GreenWaves tweaks architecture, uses FD-SOI to cut power by 5x
LONDON – The next generation of GreenWaves’ ultra-low power AI accelerator, GAP9, will use five times less power than its predecessor, GAP8, while handling algorithms that are 10x bigger. The new device will offer up to 50 GOPS at an overall power consumption of 50mW. This is down to a combination of architectural improvements and a new state-of-the-art FD-SOI (fully depleted silicon on insulator) process technology.
Like the previous generation device, GAP9 is aimed at AI inferencing in systems at the very edge of the network, such as small, battery-powered IoT sensor nodes. As an example, GreenWaves’ figures have GAP9 running MobileNet V1 on 160 x 160 images with a channel scaling of 0.25 in just 12ms with a power consumption of 806 μW/frame/second.
GreenWaves, based in Grenoble, France, has chosen GlobalFoundries’ 22nm FDX FD-SOI process to minimise the power consumption of what was already an ultra-low power architecture.
“For GAP9, we’ve tuned the GAP8 architecture using customer feedback on GAP8, but at the same time we’ve moved to a market-leading semiconductor process,” said Martin Croome, vice president of marketing at GreenWaves. “We are using the body biasing ability in FD-SOI to allow us to achieve even lower power consumption.”
GreenWaves has made several architectural advancements for GAP9.
One more RISC-V core has been added, bringing the total to 10. One core is used as a fabric controller as well as for low intensity compute in certain modes. The other nine make up a computation cluster with a shared L1 data area. One core in this cluster (the new one) is used as a task group master, calculating memory movements and managing tasks on the other eight cores.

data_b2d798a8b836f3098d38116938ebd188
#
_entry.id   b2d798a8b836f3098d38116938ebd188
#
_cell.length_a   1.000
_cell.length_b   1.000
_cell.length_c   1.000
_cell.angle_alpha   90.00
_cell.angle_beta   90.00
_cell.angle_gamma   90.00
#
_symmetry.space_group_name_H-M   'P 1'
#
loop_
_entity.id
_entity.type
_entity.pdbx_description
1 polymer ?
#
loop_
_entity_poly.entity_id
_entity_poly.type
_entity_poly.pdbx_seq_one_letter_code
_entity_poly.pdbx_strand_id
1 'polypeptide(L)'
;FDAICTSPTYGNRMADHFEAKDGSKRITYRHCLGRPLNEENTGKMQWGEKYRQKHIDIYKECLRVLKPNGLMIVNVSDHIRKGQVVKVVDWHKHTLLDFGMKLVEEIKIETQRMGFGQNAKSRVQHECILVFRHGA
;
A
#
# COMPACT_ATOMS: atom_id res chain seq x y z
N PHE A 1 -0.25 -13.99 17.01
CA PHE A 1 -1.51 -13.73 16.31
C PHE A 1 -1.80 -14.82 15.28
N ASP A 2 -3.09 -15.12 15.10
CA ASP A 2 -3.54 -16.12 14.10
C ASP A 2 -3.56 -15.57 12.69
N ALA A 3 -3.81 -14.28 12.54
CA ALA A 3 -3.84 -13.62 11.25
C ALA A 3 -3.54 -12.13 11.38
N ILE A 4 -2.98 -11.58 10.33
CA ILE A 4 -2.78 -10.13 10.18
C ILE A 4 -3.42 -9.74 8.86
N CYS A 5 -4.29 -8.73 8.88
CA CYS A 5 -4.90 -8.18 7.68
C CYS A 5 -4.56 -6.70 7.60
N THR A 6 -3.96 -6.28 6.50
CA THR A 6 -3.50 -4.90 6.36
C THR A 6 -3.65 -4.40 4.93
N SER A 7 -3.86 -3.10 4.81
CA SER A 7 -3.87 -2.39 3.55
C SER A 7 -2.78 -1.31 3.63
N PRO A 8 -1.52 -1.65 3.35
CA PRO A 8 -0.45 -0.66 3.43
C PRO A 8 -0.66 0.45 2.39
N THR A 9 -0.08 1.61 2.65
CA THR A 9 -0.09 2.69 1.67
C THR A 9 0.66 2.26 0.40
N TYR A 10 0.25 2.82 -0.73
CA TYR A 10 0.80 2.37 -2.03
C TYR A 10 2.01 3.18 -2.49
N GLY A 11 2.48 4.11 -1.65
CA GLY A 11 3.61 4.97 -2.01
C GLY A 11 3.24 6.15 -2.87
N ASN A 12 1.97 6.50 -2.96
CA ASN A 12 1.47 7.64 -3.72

Internal RAM has been tripled to 1.6MB and memory bandwidth has been increased to 41.6 GB/sec for L1 and 7.2 GB/s for L2.
“This [memory bandwidth] is now very significant for an MCU-class device,” Croome said.
Changes to the GAP9 architecture also include a much higher top frequency; GAP8 clocked in at 175MHz, GAP9 will run at or close to 400MHz. New power states have also been added, including a “dozy” state when data can be acquired but the power consumption is still under 1 mW. In this state, the processor can run on a low dropout regulator (LDO) which can start up quickly. This brings GAP9’s time to first instruction down to just a few microseconds (GAP8 took around 700 µs while it waited for the DC-DC converter to stabilise, Croome said). This quick start-up capability is useful when capturing time-based signals such as speech.
All ten cores are now capable of handling ‘transprecision’ floating point numbers: IEEE format 16 and 32-bit floating point plus additional 8 and 16-bit formats with support for vectorization. This capability can be used to lower the energy requirements for algorithms that require floating point. GAP9 also supports vectorized 4-bit and 2-bit operations for applications exploiting deep levels of quantization.
Other new features include bi-directional multi-channel audio interfaces.
GAP9 is expected to reach mass production in 2021 with samples coming in the first half of 2020. Croome said the pricing is expected to be at a 50% premium compared to GAP8. Given the different timing, power figures and price point, the company expects both products will find markets going forward.